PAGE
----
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Monday, March 11, 2013

So what do we do about all of these ageing prisoners?

The Economist has an article about the plight of older prisoners. I think it is on the free side of the paywall (not sure).

The main points of the article are that:

In most rich countries, the elderly are the fastest growing category of prisoner.

In the decade after 2000 the number of over-55 prisoners grew by 181% in America (the total prison population by 17%); the over-60s rose by 128% in England and Wales (against 34% overall); and in Australia the over-65s increased by 140%. By 2030 perhaps a third of American prisoners will be over 55. Just read that sentence again - a third of American prisoners will be 55+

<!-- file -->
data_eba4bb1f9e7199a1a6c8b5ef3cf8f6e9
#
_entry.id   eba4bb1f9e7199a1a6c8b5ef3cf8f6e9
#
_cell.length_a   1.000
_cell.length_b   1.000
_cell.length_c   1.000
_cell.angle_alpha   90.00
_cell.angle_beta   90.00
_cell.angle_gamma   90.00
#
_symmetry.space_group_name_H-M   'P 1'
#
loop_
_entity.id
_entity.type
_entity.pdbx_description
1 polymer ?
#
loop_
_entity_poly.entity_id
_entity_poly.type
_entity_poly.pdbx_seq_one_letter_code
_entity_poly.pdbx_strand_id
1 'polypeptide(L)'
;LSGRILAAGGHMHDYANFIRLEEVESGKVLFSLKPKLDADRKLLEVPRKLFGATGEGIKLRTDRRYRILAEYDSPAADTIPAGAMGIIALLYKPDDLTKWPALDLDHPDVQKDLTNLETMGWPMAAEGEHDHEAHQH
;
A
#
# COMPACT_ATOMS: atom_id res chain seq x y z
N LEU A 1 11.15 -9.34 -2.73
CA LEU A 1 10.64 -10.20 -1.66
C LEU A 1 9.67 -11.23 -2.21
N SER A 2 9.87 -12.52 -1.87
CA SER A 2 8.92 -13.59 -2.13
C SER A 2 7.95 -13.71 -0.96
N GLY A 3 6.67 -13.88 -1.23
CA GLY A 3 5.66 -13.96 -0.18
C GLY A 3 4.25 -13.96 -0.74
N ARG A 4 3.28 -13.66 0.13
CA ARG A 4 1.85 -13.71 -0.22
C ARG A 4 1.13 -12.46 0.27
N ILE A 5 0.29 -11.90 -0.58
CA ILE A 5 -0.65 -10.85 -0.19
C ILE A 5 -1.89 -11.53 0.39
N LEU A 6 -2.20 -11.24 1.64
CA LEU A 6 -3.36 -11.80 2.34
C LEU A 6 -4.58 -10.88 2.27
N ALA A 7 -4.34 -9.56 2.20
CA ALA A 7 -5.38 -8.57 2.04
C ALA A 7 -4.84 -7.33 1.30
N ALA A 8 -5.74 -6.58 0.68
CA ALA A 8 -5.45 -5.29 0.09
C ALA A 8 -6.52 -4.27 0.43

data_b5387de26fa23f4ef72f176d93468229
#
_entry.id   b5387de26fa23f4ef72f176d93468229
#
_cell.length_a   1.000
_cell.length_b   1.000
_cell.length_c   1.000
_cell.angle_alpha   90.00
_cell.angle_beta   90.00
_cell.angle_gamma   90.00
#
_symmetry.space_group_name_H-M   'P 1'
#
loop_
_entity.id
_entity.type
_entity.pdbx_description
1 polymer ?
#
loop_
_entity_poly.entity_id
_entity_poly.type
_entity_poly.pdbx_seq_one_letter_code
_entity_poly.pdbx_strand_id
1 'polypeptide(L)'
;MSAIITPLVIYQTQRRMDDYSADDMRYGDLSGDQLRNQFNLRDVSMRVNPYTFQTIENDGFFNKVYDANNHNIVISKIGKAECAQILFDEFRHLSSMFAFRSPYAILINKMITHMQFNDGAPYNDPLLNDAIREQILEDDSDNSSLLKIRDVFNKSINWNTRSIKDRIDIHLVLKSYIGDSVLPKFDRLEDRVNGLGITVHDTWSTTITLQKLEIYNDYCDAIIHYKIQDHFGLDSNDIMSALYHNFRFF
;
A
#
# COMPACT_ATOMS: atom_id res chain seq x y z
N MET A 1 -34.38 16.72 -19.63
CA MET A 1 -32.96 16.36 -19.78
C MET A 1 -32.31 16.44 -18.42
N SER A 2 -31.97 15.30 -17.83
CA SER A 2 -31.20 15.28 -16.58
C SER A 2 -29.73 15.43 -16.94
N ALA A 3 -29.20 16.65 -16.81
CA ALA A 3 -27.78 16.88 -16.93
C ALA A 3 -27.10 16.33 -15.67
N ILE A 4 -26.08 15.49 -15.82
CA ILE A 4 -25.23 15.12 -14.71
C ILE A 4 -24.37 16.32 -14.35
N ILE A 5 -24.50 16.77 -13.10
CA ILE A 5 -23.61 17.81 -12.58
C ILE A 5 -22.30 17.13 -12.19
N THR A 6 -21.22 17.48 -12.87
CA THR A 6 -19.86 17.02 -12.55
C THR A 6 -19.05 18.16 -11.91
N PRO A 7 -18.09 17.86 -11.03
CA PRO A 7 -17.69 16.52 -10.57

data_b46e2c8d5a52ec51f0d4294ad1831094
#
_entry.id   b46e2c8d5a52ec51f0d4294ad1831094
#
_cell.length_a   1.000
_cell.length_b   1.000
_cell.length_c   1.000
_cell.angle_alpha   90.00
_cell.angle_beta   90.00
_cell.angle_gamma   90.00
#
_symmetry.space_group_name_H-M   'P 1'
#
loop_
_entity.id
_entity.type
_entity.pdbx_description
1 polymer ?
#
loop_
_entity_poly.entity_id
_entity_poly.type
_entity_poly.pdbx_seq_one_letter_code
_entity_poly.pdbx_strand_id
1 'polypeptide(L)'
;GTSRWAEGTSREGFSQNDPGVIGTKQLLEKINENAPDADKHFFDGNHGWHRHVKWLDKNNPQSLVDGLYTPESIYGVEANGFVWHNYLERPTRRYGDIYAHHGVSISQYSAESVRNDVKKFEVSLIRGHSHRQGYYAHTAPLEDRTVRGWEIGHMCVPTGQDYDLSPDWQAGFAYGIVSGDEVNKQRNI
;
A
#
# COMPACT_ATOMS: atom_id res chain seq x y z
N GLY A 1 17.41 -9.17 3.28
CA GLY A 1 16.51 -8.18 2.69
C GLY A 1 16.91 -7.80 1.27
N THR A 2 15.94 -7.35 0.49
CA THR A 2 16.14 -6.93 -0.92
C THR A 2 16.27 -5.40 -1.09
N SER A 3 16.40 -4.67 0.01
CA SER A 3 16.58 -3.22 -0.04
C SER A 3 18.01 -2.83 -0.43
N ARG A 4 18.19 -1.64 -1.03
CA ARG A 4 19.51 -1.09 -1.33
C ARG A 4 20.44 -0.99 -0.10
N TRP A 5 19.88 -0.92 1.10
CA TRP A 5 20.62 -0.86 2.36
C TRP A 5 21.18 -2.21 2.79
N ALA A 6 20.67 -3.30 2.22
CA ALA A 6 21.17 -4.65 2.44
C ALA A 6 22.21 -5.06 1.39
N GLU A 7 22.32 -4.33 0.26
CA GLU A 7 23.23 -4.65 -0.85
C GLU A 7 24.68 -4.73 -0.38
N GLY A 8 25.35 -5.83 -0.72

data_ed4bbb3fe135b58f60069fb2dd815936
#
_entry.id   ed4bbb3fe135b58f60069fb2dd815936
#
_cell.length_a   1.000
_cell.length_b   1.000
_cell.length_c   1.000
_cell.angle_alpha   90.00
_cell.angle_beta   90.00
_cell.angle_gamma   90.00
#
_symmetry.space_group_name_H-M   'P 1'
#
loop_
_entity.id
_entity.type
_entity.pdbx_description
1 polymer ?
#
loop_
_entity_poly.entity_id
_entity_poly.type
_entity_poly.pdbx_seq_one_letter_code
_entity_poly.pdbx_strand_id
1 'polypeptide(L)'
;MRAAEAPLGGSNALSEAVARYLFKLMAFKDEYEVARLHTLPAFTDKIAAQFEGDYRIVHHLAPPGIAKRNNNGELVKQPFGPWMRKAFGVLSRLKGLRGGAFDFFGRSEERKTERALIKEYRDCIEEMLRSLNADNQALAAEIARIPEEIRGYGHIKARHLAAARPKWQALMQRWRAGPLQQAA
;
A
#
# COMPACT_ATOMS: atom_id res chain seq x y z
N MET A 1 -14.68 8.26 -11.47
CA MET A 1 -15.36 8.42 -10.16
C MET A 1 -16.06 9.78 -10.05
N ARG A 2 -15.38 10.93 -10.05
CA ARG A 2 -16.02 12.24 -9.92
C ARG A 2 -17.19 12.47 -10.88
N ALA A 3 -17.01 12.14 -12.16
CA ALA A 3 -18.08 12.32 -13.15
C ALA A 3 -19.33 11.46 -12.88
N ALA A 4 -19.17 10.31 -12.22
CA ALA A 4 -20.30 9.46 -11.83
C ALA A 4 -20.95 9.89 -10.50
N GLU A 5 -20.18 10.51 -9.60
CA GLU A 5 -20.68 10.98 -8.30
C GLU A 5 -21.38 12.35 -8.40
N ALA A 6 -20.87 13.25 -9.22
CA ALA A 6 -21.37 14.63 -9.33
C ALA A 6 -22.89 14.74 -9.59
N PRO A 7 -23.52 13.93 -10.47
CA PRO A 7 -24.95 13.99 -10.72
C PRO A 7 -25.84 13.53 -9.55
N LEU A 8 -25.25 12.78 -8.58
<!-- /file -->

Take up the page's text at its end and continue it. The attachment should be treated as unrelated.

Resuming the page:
Rimutaka prison, New Zealand’s biggest, opened the country’s first unit for vulnerable inmates (it is in a former youth wing). Fishkill prison in New York created a dementia unit in 2007. Japan’s Onomichi prison has equipped geriatric cells with rubber floors for the incontinent and ramps for the disabled.

It looks to me as if the prison authorities are taking more account of their ageing customers than most retailers. Dick Stroud

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